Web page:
Highest-earning nonprofit hospitals give less charity care than lower-earning ones, study finds

Nonprofit hospitals that generated the highest net incomes provided less charity care to patients relative to their income than their lower-earning peers, according to a new study published in JAMA Internal Medicine.

The study, which analyzed data from 2,563 nonprofit short-term general hospitals, found that nonprofit hospitals collectively earned $47.9 billion in net income in 2017, and provided $14.2 billion in charity care in 2017.

The 640 hospitals in the top-earning quartile generated nearly $48 million in net income, or more than the total income generated by the 2,563 facilities. The hospitals in the three lower quartiles posted an aggregate negative net income.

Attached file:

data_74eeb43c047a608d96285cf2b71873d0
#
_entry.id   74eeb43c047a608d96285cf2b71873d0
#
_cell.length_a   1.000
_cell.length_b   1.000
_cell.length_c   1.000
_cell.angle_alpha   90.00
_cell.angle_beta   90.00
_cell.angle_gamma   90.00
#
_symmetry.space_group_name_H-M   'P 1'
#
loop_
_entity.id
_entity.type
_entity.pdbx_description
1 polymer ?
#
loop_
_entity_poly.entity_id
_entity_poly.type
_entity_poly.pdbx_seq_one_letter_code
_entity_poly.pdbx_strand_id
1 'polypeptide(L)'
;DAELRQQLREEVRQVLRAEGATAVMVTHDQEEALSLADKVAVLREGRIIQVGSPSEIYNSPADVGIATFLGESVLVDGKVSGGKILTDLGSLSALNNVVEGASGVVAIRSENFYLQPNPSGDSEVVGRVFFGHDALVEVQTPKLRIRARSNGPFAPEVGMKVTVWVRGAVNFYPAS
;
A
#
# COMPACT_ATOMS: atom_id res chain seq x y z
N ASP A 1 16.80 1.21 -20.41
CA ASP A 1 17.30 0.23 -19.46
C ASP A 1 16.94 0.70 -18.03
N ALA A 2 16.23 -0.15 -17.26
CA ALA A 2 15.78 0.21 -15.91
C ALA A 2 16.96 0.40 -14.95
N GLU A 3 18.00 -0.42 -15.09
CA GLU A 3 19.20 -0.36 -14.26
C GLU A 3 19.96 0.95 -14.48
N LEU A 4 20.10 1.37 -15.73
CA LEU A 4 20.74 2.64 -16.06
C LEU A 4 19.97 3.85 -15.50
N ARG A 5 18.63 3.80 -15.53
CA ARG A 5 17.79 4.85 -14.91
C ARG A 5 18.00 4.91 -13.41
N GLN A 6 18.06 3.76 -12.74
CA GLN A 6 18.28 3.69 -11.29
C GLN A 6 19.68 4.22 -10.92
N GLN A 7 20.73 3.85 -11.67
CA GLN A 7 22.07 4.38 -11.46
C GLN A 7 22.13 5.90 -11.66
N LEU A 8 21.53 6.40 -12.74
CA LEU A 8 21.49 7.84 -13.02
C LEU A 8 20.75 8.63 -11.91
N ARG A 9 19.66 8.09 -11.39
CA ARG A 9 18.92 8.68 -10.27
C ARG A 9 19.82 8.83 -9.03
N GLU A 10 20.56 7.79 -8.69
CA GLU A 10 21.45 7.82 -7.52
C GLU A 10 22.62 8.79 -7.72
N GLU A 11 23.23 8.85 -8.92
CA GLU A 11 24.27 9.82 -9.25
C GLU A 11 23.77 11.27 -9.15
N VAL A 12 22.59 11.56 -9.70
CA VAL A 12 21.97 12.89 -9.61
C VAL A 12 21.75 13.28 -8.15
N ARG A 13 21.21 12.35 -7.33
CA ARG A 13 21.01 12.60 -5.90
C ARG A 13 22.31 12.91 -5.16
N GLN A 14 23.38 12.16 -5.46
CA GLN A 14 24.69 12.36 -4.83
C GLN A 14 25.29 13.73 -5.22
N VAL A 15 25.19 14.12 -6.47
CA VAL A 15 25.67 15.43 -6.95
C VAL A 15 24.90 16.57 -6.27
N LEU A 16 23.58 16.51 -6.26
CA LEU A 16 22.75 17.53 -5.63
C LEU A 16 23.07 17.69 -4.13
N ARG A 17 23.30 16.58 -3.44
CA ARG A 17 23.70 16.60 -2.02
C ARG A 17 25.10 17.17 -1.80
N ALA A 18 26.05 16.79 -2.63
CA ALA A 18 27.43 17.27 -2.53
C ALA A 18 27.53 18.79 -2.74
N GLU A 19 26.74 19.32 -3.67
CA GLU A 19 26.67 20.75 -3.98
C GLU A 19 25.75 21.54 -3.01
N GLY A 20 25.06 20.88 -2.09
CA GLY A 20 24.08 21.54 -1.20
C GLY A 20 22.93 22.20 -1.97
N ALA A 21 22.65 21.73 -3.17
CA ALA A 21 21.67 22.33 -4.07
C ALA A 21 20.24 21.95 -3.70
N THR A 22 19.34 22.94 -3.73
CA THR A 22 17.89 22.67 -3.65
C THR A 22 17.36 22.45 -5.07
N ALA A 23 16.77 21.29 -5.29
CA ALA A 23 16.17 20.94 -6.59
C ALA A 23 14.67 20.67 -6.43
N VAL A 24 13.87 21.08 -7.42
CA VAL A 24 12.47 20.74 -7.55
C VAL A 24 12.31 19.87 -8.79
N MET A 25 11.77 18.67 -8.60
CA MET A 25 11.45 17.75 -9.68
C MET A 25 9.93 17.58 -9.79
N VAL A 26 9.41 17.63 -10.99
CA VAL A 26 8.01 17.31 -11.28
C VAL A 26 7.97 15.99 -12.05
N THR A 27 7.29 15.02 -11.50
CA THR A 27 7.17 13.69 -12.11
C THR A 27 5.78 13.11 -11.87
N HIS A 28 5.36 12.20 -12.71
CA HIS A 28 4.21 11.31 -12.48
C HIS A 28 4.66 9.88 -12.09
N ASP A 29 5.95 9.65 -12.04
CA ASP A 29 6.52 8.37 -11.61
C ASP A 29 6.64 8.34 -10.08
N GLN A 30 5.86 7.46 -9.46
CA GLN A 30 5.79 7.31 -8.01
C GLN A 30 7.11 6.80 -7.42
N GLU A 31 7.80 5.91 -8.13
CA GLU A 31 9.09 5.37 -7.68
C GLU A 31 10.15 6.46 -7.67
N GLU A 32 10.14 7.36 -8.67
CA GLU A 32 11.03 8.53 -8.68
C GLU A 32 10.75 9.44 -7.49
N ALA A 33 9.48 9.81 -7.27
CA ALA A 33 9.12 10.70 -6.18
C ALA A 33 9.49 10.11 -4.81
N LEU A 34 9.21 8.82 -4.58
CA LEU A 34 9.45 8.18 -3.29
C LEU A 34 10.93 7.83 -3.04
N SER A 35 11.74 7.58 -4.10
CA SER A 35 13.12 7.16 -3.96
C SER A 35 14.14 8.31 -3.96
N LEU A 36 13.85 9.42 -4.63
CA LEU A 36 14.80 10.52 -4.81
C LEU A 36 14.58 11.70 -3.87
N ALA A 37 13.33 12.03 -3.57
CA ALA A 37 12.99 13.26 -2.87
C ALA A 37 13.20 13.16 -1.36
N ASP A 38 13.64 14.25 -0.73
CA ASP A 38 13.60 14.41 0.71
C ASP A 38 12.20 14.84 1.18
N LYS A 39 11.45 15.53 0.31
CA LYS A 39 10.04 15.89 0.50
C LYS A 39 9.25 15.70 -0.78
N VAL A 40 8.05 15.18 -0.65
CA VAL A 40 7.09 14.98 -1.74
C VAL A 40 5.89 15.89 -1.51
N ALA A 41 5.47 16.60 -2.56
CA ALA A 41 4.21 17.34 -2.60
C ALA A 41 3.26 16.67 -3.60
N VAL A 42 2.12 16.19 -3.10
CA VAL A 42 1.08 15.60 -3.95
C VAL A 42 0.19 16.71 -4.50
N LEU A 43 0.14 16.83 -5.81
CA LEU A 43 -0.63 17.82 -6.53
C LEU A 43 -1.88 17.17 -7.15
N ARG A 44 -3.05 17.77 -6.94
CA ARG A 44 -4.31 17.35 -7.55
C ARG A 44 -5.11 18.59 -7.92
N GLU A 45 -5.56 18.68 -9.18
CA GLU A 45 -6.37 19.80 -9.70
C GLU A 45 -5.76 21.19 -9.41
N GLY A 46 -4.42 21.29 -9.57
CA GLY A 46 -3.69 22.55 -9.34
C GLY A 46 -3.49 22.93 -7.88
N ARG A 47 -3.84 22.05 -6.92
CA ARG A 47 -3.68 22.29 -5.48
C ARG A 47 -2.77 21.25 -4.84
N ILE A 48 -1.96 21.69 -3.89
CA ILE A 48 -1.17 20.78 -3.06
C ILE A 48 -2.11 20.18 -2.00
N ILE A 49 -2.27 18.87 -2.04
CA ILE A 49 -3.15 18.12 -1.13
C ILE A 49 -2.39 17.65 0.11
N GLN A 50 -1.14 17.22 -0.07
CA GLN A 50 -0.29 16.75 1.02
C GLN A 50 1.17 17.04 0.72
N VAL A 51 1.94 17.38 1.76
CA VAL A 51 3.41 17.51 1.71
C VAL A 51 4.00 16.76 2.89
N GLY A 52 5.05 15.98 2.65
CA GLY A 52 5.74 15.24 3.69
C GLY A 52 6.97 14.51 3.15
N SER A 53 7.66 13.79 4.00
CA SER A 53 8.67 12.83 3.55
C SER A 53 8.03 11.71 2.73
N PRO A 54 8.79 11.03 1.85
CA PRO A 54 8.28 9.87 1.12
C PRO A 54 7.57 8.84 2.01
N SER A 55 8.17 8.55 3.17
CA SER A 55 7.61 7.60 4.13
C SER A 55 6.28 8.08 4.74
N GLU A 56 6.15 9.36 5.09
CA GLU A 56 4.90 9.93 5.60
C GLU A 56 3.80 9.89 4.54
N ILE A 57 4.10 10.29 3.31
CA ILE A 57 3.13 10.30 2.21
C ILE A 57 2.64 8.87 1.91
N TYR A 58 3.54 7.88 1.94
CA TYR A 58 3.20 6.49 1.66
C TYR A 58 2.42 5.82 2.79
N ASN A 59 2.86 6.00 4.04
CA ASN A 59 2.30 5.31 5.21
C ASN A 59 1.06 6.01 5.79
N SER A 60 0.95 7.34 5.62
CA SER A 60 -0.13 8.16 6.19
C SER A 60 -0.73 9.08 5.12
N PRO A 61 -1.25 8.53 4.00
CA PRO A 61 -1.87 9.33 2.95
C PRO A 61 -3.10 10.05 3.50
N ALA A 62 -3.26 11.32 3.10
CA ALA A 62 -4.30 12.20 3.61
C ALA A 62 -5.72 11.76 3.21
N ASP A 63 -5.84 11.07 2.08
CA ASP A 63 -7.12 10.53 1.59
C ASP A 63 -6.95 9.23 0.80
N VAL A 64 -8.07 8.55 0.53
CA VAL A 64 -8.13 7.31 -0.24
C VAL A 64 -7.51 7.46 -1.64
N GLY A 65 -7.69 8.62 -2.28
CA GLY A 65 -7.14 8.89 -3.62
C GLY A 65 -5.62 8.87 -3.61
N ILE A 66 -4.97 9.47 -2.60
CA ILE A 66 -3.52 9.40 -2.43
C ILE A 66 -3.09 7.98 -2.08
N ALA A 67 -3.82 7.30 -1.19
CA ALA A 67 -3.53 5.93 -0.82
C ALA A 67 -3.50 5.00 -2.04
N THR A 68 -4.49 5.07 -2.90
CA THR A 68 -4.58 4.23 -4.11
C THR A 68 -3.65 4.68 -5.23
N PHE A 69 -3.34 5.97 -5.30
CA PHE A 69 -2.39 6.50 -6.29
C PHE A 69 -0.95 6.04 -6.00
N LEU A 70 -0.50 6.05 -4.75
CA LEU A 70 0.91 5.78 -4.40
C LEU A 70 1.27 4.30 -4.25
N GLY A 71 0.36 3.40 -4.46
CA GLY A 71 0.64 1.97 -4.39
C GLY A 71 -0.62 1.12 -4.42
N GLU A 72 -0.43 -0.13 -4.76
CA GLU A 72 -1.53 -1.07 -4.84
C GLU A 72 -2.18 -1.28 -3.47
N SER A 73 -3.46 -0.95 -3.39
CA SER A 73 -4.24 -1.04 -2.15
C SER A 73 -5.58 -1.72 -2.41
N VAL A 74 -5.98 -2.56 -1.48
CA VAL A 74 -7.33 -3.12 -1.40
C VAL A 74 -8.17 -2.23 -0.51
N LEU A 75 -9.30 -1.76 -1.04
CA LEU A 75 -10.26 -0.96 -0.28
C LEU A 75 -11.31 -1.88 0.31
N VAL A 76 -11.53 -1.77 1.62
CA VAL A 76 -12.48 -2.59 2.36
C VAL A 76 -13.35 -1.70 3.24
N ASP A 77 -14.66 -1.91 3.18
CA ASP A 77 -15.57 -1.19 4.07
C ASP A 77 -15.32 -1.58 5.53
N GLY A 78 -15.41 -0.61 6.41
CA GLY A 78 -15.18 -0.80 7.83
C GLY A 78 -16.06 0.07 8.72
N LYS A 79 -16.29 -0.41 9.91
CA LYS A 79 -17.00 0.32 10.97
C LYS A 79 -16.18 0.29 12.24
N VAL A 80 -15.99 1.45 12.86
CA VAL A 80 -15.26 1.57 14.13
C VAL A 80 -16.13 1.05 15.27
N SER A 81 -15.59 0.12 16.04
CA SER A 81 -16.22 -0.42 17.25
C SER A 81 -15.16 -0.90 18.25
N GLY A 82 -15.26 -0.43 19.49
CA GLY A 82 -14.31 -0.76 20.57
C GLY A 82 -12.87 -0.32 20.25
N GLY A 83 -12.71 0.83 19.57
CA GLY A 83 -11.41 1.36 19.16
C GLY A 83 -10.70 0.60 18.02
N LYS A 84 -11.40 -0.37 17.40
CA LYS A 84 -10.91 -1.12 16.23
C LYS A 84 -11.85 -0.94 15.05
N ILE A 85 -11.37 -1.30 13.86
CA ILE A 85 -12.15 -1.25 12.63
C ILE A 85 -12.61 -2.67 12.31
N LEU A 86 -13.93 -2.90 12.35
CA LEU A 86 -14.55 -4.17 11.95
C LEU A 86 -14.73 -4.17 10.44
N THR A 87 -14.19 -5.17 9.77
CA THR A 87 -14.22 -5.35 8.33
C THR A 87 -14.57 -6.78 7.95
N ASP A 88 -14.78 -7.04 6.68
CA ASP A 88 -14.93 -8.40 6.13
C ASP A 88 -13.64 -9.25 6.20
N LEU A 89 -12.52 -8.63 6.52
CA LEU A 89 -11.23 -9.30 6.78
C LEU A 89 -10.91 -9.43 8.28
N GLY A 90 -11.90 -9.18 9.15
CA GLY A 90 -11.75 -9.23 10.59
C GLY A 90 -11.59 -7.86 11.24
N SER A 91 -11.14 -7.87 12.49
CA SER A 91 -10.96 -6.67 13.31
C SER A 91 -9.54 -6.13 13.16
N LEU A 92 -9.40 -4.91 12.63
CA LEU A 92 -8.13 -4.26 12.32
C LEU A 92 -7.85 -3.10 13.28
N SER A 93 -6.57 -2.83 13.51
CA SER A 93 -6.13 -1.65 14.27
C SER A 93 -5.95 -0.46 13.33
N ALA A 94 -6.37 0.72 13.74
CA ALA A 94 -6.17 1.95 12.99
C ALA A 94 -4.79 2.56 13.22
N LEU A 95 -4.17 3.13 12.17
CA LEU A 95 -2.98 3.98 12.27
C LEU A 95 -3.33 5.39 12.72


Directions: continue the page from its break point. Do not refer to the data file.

The study found that for every $100 of their net income, the top-earning 25 percent of hospitals provided $11.50 in charity care for uninsured patients and $5.10 in charity care for the insured. 

By contrast, the hospitals in the lower third quartile provided $72.30 in charity care for uninsured patients and $40.90 to the insured.

"Nonprofit hospitals with superior financial performance provided disproportionately low levels of charity care," study authors said. "Nonprofit hospitals with substantial financial strength should consider more generous financial assistance eligibility criteria to reduce the financial risk exposure of disadvantaged uninsured and underinsured patients."

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